The test data behind all software and applications
How do all those beautiful apps come about on your smartphone?
Nowadays we can’t imagine a world without computers, smartphones, smart TVs, and any other smart devices. We’re more or less addicted to them and most of us know their computer or smartphone inside and out. But do you ever think of the development of all the software and apps on these devices? How did they come about?
Behind every application, there is a team of developers, QA engineers, and testers that builds and tests it. They can build a great application, but if they don’t test it properly, many bugs may arise. Users don’t like bugs so testers want to avoid that in order to launch a successful app that is going to be bought and installed by many people. But what does this development and testing process look like? A quick overview.
Agile and shift left
The traditional development process, also called ‘waterfall’, is a linear approach. It consists of several development stages and each stage finishes before the next one can begin. In most cases, this means that the software or application is designed and coded completely before it is tested. If a test finds any bugs or issues, the entire process has to start over. This costs a lot of time and therefore another methodology was born: agile.
Picture 1. Waterfall development process
Agile is an iterative approach that emphasizes the rapid delivery of apps in complete functional components: tested and all. In contrast to the waterfall development process, in the agile approach testing happens in all phases or stages of the development process. It’s something called ‘continuous testing’ – more of that later on in this article.
Picture 2. Agile development process
Back to testing. For a proper test, testers need proper test data: data that is as realistic as possible. They want to test if the application works with real data like customer names, email addresses, company names, phone numbers, etc. Because of this need for realistic test data, many test teams use production data; real customer data. The advantage of this is that when the tests pass, they are sure that the application works with the existing production data. The disadvantages, however, are much more important:
- They can’t use Personally Identifiable Information (PII)
- The size of production data and its copies
Let’s start with the first. All over the world, there is privacy legislation in place that states one can’t use privacy-sensitive data for testing and development purposes. At least not as long as it’s unmasked. And the production data probably consists of personally identifiable information so test teams need to have something in place to mask, anonymize, pseudonymize, or de-identify this data.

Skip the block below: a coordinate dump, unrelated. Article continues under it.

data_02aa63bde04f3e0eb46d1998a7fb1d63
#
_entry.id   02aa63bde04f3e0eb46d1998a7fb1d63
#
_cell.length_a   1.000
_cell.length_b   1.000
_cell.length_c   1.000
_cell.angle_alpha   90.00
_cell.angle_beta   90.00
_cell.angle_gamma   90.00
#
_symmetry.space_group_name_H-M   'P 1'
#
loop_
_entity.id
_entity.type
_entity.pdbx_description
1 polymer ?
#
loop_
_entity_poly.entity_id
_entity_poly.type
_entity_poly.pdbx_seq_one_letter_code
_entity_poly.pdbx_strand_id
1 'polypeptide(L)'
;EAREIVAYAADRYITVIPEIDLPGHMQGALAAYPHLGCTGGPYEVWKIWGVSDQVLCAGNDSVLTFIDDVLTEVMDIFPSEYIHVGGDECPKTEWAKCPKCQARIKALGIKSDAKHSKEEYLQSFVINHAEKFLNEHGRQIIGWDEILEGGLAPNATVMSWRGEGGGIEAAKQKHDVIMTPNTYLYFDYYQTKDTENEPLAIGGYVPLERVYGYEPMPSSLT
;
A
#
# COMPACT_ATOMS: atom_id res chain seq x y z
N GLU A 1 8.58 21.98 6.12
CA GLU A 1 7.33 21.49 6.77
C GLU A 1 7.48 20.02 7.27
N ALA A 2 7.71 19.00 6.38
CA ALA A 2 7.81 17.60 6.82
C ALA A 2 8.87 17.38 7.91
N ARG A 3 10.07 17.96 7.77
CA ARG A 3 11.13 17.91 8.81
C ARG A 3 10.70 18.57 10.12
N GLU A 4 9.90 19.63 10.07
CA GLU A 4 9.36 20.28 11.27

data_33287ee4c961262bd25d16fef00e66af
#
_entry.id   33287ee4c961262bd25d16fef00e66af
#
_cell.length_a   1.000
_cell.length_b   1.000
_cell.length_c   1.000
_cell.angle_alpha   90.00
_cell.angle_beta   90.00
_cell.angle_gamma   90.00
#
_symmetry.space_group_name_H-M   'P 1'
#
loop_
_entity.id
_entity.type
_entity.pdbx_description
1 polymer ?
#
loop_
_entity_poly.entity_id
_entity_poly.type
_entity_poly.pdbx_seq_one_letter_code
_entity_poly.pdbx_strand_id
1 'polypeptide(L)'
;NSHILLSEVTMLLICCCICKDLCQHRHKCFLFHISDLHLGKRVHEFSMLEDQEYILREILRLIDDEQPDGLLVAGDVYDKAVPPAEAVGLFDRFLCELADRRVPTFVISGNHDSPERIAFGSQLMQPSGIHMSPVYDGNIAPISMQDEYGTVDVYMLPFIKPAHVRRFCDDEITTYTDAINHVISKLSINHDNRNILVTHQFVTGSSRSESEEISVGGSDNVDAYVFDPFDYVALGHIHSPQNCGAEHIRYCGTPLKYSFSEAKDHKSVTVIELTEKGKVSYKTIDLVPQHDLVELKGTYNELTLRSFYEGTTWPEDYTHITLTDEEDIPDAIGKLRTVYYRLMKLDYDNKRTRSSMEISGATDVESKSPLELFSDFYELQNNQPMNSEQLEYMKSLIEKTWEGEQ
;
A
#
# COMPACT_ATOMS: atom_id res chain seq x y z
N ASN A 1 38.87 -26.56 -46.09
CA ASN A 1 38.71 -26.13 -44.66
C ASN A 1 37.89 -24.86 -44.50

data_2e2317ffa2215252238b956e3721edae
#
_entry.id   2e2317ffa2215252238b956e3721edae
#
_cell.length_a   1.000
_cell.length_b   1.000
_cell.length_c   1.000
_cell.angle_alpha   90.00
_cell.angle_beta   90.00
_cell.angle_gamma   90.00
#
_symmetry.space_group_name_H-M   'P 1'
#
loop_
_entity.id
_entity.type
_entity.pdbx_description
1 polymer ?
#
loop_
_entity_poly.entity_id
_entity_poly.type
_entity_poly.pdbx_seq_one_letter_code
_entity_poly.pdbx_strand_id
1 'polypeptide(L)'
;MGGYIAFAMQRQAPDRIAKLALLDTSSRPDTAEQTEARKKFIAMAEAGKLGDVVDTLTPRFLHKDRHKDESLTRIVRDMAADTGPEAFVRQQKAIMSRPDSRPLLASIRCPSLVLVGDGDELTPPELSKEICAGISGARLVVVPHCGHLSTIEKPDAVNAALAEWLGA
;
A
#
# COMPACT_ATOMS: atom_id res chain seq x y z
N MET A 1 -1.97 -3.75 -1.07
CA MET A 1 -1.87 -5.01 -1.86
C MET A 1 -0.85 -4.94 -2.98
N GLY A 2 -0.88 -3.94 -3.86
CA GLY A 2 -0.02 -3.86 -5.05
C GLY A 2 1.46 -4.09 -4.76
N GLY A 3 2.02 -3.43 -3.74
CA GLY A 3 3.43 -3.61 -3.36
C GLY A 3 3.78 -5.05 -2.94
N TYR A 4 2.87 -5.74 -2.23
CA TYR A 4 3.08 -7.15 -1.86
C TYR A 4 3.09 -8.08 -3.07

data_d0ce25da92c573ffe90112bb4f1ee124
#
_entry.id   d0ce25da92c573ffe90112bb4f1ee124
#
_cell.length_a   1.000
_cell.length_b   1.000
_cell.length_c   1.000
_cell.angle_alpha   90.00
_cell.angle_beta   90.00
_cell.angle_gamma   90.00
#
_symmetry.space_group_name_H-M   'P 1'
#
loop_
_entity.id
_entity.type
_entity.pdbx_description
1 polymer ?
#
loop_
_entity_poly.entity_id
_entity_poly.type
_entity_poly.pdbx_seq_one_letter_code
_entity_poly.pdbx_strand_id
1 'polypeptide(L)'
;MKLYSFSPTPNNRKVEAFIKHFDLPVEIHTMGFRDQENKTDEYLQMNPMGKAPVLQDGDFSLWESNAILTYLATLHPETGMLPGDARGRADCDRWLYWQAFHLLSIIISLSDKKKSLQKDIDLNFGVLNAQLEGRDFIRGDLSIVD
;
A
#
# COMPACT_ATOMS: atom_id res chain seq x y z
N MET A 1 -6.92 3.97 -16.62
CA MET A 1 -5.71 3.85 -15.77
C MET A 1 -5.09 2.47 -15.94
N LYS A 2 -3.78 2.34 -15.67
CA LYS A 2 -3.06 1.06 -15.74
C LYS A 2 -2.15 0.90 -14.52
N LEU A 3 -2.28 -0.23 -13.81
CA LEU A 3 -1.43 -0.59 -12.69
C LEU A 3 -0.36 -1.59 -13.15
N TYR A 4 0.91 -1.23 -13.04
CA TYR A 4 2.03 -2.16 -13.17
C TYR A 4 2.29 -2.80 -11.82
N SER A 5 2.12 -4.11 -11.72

The second one: some production databases contain gigabytes if not terabytes of data. The problem is not only the time taken to copy and restore but also the size and cost of the space required for each copy. Imagine that the production database grows with 1 TB over time. If there are 3 full copies, the total size increases by 4 TB. A big waste of money (yes, storage costs money).
Back to shifting left and continuous testing. To be able to test continuously, testers need continuous test data. They need the right test data in the right place at the right time. This all starts with the first masked database that is deployed which then can act as a source for subsequent copies within the lower environments (QA and DEV). It effectively becomes the “Test Data Master”.
Picture 3. Architecture of masked and copied databases
Creating smaller databases by extracting data from the consistently masked Test Data Master (also called subsetting) means testers are able to execute the same test with exactly the same test data repetitively or even incrementally. Once established, continuous testing improves and accelerates the pace of development. It means that Dev, Test, and QA engineers can focus on executing the right tests on the right data in a timely manner.
If you’ve never heard of the term ‘test data’ before you read this article, you’re probably overwhelmed with all the information – or you didn’t even finish reading it all. But it is good to reflect on what is happening behind the scenes of software/application development. It’s interesting to understand the process of development and testing before you, the user, will download and install a certain application or software. And maybe, with this knowledge in mind, you have a little more respect for the developers when you come across a bug they tried so hard to prevent.
Editor’s Note: Nynke Hogeveen is a communications adviser at DATPROF, a leading Test Data Management solutions provider. By sharing knowledge and offering the right tools she wants to make Test Data Management more accessible to every organization. The main goal is to simplify getting the right test data in the right place at the right time.
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